If an immediate scoring opportunity is not available (Jackson only needs a fraction of a second to get his shot off), he’ll usually use his strength and smarts—rather than a terrific first step or some crafty ball-handling moves—to bully his way into the paint and finish high off the glass. Most of his slashing attempts come using his right hand, and at some point this can become predictable, especially considering that his first step is pretty average. When he does get to the basket, he is tough and crafty enough to usually get his shot to go down, but there are serious question marks about whether his lack of vertical explosiveness will allow him to finish should he make the NBA.
Jackson’s mid-range game is one of the more odd you’ll find. Rather than pull-up off the dribble to elevate and get a clean jumper off, he’ll almost strictly attempt to get off a one handed half jump-shot/half floater that isn’t always very appropriate considering how far out he will be sometimes, and the results are predictably not as consistent as you’d hope.
From behind the arc, though, there is no mistaking the fact that he’s absolutely lights out. When Jackson has a chance to set his feet for just a second, the ball is going to go in the basket more often that not. His release is lightning quick and his mechanics absolutely terrific, indeed making him one of the best 3-point shooters you’ll find in the country as far as volume and percentages go. He hits tough shots with a hand in his face on a regular basis, and does not have a problem taking responsibilities on his shoulders when the game is on the line.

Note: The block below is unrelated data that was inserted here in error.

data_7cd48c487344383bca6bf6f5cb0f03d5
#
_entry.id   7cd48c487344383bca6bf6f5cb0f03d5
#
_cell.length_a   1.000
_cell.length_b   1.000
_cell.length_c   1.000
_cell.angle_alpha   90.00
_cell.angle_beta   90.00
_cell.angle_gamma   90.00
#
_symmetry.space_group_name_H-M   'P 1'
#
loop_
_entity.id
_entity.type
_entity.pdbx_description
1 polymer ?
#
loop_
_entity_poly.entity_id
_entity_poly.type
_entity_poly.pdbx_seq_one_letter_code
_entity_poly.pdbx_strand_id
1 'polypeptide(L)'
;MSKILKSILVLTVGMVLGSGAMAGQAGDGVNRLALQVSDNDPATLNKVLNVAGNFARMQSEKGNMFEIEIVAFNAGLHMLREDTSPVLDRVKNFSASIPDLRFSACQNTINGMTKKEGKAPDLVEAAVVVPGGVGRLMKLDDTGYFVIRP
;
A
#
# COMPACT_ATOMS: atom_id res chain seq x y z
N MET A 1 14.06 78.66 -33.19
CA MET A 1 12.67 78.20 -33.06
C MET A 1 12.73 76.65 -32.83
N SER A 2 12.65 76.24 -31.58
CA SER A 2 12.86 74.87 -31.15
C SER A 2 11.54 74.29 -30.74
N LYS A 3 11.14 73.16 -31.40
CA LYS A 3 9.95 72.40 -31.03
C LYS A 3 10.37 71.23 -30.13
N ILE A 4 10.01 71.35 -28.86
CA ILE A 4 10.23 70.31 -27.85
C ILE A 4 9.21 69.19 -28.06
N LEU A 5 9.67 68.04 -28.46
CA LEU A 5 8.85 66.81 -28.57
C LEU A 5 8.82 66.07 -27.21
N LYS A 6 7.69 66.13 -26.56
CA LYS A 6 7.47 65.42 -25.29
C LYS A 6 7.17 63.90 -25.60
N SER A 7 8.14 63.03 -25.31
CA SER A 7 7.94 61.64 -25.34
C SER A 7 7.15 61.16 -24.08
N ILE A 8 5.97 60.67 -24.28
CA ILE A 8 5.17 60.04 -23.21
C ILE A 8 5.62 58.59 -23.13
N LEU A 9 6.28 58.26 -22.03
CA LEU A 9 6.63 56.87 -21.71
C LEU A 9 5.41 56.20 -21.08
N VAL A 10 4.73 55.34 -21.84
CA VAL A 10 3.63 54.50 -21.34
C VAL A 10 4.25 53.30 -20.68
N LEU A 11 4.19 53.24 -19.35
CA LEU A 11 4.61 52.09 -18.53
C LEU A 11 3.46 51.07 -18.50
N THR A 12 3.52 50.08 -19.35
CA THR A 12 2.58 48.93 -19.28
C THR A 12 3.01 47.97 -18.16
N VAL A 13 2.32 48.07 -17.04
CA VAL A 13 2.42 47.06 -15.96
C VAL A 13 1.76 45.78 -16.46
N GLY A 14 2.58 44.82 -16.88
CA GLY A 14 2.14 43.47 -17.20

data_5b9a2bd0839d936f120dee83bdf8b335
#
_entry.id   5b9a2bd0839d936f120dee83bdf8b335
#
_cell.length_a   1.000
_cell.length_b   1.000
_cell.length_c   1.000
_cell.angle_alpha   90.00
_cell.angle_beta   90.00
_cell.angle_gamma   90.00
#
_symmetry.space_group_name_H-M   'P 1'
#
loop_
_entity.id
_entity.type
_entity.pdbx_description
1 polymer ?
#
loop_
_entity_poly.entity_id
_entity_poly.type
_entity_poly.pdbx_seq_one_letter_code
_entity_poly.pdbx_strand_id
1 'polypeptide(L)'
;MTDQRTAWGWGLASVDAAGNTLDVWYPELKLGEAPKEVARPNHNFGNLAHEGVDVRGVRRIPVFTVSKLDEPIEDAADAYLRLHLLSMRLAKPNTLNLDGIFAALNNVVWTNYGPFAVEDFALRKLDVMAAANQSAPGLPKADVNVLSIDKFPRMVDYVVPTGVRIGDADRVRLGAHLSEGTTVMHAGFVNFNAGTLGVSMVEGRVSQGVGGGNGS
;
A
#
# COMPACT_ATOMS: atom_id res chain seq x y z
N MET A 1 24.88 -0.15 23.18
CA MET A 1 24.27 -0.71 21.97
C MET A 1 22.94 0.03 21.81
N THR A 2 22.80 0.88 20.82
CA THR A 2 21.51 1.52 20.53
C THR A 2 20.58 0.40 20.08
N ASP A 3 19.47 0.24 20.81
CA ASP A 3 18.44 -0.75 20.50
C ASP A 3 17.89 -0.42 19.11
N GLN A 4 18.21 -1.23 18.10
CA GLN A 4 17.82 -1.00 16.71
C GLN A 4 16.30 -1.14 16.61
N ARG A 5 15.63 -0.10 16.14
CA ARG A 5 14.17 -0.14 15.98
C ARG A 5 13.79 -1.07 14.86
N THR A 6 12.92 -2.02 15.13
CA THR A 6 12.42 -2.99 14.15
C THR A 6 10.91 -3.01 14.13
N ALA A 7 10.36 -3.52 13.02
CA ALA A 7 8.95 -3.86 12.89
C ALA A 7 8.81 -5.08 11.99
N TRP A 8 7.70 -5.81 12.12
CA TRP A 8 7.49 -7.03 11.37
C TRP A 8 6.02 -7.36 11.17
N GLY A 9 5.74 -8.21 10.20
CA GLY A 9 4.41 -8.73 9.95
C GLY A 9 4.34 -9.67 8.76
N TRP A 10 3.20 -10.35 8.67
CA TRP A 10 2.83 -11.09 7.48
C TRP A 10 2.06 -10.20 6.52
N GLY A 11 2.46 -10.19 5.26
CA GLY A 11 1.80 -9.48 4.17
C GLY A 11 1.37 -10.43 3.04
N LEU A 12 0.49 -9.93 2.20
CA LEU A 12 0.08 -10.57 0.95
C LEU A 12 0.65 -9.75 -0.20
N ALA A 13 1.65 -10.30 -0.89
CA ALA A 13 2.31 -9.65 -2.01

Despite his disposition as a scorer through and through, he doesn’t force the issue nearly as much as you’d usually expect players in his mold (read: undersized shooting guards from bad teams) to. He’s a patient player who lets things come to him and is very much adept at looking for the best shot he or his teammate can find. Although he shows nothing close to the instincts you’d hope for in a point guard, he’s definitely not a selfish player and will rarely hurt his team as long as his shot is falling.
Defensively, you get more of the same. Jackson is a tough and strong guard who doesn’t like to give his matchup anything easy. While he might not be quite big or quick enough to be a lockdown defender in the NBA, his fundamentals and hard-nosed attitude ensure that he’ll always be quite solid in this area. As far as the NBA is concerned, stranger things have happened than a 20+ point per game scorer from a high major conference making it, combo guard or not, but the early inclination would be that he’s going to be absolutely ideal for Europe.